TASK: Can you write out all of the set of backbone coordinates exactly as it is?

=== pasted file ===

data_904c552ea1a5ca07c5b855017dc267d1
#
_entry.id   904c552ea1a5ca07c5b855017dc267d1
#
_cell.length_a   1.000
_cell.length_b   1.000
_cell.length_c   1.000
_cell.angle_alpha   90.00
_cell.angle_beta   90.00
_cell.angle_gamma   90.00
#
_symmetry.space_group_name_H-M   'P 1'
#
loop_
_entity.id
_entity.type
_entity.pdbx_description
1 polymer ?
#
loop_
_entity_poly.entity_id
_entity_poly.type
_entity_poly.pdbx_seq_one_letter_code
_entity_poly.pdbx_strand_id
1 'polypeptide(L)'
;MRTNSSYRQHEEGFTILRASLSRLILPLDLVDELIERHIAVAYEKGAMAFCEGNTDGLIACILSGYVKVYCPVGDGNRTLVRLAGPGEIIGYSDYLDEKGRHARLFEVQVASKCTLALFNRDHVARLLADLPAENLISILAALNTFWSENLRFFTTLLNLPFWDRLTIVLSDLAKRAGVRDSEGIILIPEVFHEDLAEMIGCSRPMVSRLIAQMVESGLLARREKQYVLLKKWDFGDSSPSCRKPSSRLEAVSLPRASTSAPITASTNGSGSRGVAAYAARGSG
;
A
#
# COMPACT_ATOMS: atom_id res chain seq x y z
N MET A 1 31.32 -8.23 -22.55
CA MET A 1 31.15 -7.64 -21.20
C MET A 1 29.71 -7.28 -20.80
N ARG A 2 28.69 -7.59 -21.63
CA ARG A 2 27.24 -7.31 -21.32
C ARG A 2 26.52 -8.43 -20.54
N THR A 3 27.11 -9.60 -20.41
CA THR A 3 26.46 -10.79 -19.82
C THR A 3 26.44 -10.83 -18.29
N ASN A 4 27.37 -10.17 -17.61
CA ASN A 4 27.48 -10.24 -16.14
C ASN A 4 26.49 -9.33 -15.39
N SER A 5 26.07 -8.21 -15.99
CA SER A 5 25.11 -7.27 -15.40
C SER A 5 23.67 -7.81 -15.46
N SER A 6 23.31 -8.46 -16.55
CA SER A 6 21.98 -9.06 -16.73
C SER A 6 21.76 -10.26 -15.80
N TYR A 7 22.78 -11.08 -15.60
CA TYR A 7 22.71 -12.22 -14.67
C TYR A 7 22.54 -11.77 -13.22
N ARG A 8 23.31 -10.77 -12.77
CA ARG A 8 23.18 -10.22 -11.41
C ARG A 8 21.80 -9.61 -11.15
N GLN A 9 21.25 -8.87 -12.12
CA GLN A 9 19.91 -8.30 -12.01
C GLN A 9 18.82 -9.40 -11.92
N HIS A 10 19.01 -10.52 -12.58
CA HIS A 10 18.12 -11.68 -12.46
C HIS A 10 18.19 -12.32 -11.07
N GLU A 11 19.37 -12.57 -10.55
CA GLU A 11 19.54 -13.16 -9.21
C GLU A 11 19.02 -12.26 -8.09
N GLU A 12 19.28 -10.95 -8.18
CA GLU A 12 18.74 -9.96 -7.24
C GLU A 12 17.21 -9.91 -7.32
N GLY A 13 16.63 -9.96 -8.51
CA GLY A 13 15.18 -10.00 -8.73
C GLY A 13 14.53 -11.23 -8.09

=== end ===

data_904c552ea1a5ca07c5b855017dc267d1
#
_entry.id   904c552ea1a5ca07c5b855017dc267d1
#
_cell.length_a   1.000
_cell.length_b   1.000
_cell.length_c   1.000
_cell.angle_alpha   90.00
_cell.angle_beta   90.00
_cell.angle_gamma   90.00
#
_symmetry.space_group_name_H-M   'P 1'
#
loop_
_entity.id
_entity.type
_entity.pdbx_description
1 polymer ?
#
loop_
_entity_poly.entity_id
_entity_poly.type
_entity_poly.pdbx_seq_one_letter_code
_entity_poly.pdbx_strand_id
1 'polypeptide(L)'
;MRTNSSYRQHEEGFTILRASLSRLILPLDLVDELIERHIAVAYEKGAMAFCEGNTDGLIACILSGYVKVYCPVGDGNRTLVRLAGPGEIIGYSDYLDEKGRHARLFEVQVASKCTLALFNRDHVARLLADLPAENLISILAALNTFWSENLRFFTTLLNLPFWDRLTIVLSDLAKRAGVRDSEGIILIPEVFHEDLAEMIGCSRPMVSRLIAQMVESGLLARREKQYVLLKKWDFGDSSPSCRKPSSRLEAVSLPRASTSAPITASTNGSGSRGVAAYAARGSG
;
A
#
# COMPACT_ATOMS: atom_id res chain seq x y z
N MET A 1 31.32 -8.23 -22.55
CA MET A 1 31.15 -7.64 -21.20
C MET A 1 29.71 -7.28 -20.80
N ARG A 2 28.69 -7.59 -21.63
CA ARG A 2 27.24 -7.31 -21.32
C ARG A 2 26.52 -8.43 -20.54
N THR A 3 27.11 -9.60 -20.41
CA THR A 3 26.46 -10.79 -19.82
C THR A 3 26.44 -10.83 -18.29
N ASN A 4 27.37 -10.17 -17.61
CA ASN A 4 27.48 -10.24 -16.14
C ASN A 4 26.49 -9.33 -15.39
N SER A 5 26.07 -8.21 -15.99
CA SER A 5 25.11 -7.27 -15.40
C SER A 5 23.67 -7.81 -15.46
N SER A 6 23.31 -8.46 -16.55
CA SER A 6 21.98 -9.06 -16.73
C SER A 6 21.76 -10.26 -15.80
N TYR A 7 22.78 -11.08 -15.60
CA TYR A 7 22.71 -12.22 -14.67
C TYR A 7 22.54 -11.77 -13.22
N ARG A 8 23.31 -10.77 -12.77
CA ARG A 8 23.18 -10.22 -11.41
C ARG A 8 21.80 -9.61 -11.15
N GLN A 9 21.25 -8.87 -12.12
CA GLN A 9 19.91 -8.30 -12.01
C GLN A 9 18.82 -9.40 -11.92
N HIS A 10 19.01 -10.52 -12.58
CA HIS A 10 18.12 -11.68 -12.46
C HIS A 10 18.19 -12.32 -11.07
N GLU A 11 19.37 -12.57 -10.55
CA GLU A 11 19.54 -13.16 -9.21
C GLU A 11 19.02 -12.26 -8.09
N GLU A 12 19.28 -10.95 -8.18
CA GLU A 12 18.74 -9.96 -7.24
C GLU A 12 17.21 -9.91 -7.32
N GLY A 13 16.63 -9.96 -8.51
CA GLY A 13 15.18 -10.00 -8.73
C GLY A 13 14.53 -11.23 -8.09